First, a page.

Gastroesophageal reflux association with laryngomalacia: a prospective study.
Giannoni C. Sulek M. Friedman EM. Duncan NO 3rd.
Department of Otolaryngology, University of Florida, Gainsville 32610, USA.
OBJECTIVE: To identify the incidence and clinical role of gastroesophageal reflux (GER) in patients with laryngomalacia. DESIGN: Prospective evaluation of consecutive infants with a new diagnosis of laryngomalacia with an initial questionnaire, a barium esophagram or 24 h pH probe and record of their subsequent clinical course. SETTING: A large, tertiary pediatric referral center and its associated outpatient clinic. PATIENTS: New diagnosis of laryngomalacia in 33 consecutive infants were evaluated by questionnaire and 27 of these were evaluated for GER. RESULTS: GER was observed in 64% of patients and was significantly associated with severe symptoms and complicated clinical course (P = 0.0163). The presence of smokers in the infant's household negatively impacted his or her clinical course and symptomatology (P = 0.013) as did the presence of other major, concurrent medical problems (P = 0.065). CONCLUSIONS: In patients with laryngomalacia, GER was significantly associated with severe symptoms (a complicated clinical course), as was smoking in an infant's household and other significant medical problems.
Middle ear disease in cystic fibrosis.
Jorissen M. De Boeck K. Feenstra L.
E.N.T. Department, University Hospital Leuven, Belgium. Mark.Jorissen@uz.kuleuven.ac.be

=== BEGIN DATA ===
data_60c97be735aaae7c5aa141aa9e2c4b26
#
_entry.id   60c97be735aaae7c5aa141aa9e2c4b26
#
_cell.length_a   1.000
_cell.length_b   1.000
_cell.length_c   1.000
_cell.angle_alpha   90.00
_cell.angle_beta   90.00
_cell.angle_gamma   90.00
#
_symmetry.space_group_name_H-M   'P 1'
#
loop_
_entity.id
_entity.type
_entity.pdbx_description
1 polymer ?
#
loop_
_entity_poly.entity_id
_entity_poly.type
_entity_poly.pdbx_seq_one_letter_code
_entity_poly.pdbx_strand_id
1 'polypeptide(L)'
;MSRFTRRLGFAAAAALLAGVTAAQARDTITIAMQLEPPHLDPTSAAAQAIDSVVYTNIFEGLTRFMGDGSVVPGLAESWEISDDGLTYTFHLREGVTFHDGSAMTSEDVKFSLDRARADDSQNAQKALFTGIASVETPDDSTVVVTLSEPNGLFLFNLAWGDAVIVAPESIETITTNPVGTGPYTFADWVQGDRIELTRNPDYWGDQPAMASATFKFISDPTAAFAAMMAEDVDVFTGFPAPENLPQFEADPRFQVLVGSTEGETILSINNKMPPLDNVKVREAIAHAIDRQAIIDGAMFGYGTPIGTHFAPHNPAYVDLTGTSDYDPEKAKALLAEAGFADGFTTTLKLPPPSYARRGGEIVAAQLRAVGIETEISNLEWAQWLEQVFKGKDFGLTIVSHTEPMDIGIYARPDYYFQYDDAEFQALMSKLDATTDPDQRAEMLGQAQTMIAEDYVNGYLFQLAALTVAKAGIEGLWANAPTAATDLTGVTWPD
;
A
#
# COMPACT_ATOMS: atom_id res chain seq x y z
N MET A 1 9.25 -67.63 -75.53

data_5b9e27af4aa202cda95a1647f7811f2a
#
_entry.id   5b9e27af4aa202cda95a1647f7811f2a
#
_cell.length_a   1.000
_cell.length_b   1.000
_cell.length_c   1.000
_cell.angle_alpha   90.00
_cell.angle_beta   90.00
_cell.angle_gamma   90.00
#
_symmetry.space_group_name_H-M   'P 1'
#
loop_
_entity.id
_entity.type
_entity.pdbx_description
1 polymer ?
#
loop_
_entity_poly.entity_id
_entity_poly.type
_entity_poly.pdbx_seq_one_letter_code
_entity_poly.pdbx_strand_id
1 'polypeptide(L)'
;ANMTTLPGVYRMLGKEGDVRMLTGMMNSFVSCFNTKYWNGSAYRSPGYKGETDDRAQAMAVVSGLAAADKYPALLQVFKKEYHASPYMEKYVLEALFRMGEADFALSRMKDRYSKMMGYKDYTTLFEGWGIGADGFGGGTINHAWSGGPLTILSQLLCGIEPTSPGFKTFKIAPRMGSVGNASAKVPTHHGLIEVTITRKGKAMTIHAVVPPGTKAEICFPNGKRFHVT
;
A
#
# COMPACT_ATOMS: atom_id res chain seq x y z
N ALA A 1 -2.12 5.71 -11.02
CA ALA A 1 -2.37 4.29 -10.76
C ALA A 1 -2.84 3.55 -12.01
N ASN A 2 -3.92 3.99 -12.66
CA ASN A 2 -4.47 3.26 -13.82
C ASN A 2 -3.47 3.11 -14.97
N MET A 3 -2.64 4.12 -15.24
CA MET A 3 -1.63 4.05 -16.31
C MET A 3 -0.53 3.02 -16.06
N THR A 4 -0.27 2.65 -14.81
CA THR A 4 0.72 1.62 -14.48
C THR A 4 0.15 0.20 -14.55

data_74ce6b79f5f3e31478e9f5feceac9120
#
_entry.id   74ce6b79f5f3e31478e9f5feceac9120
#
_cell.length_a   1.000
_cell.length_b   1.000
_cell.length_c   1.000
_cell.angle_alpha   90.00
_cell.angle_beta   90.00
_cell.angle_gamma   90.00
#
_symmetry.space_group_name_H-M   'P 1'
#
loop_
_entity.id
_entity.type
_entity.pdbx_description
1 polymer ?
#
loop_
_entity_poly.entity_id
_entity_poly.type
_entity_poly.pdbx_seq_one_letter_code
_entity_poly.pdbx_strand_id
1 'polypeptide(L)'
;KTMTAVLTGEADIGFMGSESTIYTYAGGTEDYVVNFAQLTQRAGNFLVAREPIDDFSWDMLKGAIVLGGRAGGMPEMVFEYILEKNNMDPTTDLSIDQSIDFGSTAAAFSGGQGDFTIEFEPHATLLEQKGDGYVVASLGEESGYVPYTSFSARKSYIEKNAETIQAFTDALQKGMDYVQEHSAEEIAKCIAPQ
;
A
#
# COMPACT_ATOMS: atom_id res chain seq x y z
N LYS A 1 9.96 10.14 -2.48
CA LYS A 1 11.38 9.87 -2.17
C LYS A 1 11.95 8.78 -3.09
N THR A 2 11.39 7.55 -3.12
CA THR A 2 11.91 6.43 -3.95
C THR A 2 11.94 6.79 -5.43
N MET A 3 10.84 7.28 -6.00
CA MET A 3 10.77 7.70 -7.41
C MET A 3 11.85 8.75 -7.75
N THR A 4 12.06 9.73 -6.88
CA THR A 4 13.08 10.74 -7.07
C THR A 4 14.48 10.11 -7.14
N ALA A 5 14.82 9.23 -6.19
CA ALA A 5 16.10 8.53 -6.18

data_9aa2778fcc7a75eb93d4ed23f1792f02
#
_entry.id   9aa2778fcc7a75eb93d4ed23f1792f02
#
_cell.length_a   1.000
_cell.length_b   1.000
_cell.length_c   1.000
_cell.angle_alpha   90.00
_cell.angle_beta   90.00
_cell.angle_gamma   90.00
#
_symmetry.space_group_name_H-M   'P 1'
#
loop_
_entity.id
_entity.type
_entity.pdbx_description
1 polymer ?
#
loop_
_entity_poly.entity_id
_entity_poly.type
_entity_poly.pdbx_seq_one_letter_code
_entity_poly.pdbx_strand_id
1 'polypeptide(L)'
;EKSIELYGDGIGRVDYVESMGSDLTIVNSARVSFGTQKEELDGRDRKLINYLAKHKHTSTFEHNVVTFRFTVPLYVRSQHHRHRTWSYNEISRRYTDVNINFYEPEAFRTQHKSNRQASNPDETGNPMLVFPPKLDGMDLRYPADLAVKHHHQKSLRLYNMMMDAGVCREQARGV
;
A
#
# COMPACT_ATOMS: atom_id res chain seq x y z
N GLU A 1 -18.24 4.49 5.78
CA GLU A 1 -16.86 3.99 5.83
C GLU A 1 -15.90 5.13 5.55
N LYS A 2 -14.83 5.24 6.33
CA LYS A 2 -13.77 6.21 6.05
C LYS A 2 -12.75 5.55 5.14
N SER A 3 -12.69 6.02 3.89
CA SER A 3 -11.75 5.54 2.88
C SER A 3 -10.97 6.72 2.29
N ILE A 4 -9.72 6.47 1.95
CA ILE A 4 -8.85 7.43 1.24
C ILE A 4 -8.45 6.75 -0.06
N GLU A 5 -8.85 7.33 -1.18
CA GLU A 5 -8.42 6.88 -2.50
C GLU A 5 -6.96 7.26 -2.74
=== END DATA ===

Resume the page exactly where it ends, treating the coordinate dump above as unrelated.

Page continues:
A prospective cross-sectional study was done to investigate the involvement of middle ear disease in cystic fibrosis. Eighty-eight patients with cystic fibrosis, aged 1-28 years, were examined during the winter period 1995-1996 at regular follow-up visits to detect history and prevalence of inflammatory and infectious middle ear disease by questionnaire, otoscopy and tympanometry. One third of the patients had a history of otitis media, but only in 9% did this occur more than once. Hearing problems were recorded in 8%, but this was severe in only one case. Otoscopy showed 141 normal tympanic membranes, 17 times retraction, 15 times otitis media with effusion, once an acute otitis media in both ears. Only one patient had a grommet in one ear. More than 70% of the tympanograms were normal. A flat curve, type B according to Jerger's classification, was found in 11 ears. The youngest age group had a higher prevalence of abnormal findings on otoscopy and tympanometry, while patients who had undergone paranasal sinus surgery had less frequently abnormal findings. In conclusion, no evidence that cystic fibrosis is associated with increased prevalence of middle ear disease has been found in this prospective cross-sectional study.